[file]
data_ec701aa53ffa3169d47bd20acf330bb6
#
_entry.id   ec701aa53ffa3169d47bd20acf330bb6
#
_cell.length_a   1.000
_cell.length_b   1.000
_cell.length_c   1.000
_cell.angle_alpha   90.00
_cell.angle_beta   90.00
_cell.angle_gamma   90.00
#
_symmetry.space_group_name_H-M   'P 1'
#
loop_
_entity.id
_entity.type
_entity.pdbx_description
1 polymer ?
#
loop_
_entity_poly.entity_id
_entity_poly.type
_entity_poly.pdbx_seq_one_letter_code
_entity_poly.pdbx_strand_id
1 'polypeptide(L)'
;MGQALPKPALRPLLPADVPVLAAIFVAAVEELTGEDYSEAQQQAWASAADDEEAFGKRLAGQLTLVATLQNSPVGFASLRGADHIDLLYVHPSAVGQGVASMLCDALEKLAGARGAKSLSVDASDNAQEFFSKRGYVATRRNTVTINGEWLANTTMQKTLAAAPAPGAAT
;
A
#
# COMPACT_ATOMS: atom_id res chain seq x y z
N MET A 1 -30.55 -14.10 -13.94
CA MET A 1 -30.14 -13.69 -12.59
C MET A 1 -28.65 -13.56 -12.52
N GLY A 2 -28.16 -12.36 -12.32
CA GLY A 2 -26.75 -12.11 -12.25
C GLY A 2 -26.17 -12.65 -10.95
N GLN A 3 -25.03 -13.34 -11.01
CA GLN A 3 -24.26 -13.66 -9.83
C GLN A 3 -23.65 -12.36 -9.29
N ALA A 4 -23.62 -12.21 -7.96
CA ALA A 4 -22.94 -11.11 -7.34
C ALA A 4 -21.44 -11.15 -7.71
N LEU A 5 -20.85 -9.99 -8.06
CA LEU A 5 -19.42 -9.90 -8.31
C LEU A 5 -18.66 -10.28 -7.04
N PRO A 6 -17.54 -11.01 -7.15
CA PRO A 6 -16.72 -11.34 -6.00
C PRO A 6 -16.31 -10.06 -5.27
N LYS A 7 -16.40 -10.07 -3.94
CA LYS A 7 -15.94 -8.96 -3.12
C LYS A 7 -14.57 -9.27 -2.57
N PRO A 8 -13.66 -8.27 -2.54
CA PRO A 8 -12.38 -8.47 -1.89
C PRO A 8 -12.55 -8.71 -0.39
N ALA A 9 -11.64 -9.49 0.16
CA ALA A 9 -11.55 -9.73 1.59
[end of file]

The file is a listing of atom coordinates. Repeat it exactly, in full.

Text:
data_ec701aa53ffa3169d47bd20acf330bb6
#
_entry.id   ec701aa53ffa3169d47bd20acf330bb6
#
_cell.length_a   1.000
_cell.length_b   1.000
_cell.length_c   1.000
_cell.angle_alpha   90.00
_cell.angle_beta   90.00
_cell.angle_gamma   90.00
#
_symmetry.space_group_name_H-M   'P 1'
#
loop_
_entity.id
_entity.type
_entity.pdbx_description
1 polymer ?
#
loop_
_entity_poly.entity_id
_entity_poly.type
_entity_poly.pdbx_seq_one_letter_code
_entity_poly.pdbx_strand_id
1 'polypeptide(L)'
;MGQALPKPALRPLLPADVPVLAAIFVAAVEELTGEDYSEAQQQAWASAADDEEAFGKRLAGQLTLVATLQNSPVGFASLRGADHIDLLYVHPSAVGQGVASMLCDALEKLAGARGAKSLSVDASDNAQEFFSKRGYVATRRNTVTINGEWLANTTMQKTLAAAPAPGAAT
;
A
#
# COMPACT_ATOMS: atom_id res chain seq x y z
N MET A 1 -30.55 -14.10 -13.94
CA MET A 1 -30.14 -13.69 -12.59
C MET A 1 -28.65 -13.56 -12.52
N GLY A 2 -28.16 -12.36 -12.32
CA GLY A 2 -26.75 -12.11 -12.25
C GLY A 2 -26.17 -12.65 -10.95
N GLN A 3 -25.03 -13.34 -11.01
CA GLN A 3 -24.26 -13.66 -9.83
C GLN A 3 -23.65 -12.36 -9.29
N ALA A 4 -23.62 -12.21 -7.96
CA ALA A 4 -22.94 -11.11 -7.34
C ALA A 4 -21.44 -11.15 -7.71
N LEU A 5 -20.85 -9.99 -8.06
CA LEU A 5 -19.42 -9.90 -8.31
C LEU A 5 -18.66 -10.28 -7.04
N PRO A 6 -17.54 -11.01 -7.15
CA PRO A 6 -16.72 -11.34 -6.00
C PRO A 6 -16.31 -10.06 -5.27
N LYS A 7 -16.40 -10.07 -3.94
CA LYS A 7 -15.94 -8.96 -3.12
C LYS A 7 -14.57 -9.27 -2.57
N PRO A 8 -13.66 -8.27 -2.54
CA PRO A 8 -12.38 -8.47 -1.89
C PRO A 8 -12.55 -8.71 -0.39
N ALA A 9 -11.64 -9.49 0.16
CA ALA A 9 -11.55 -9.73 1.59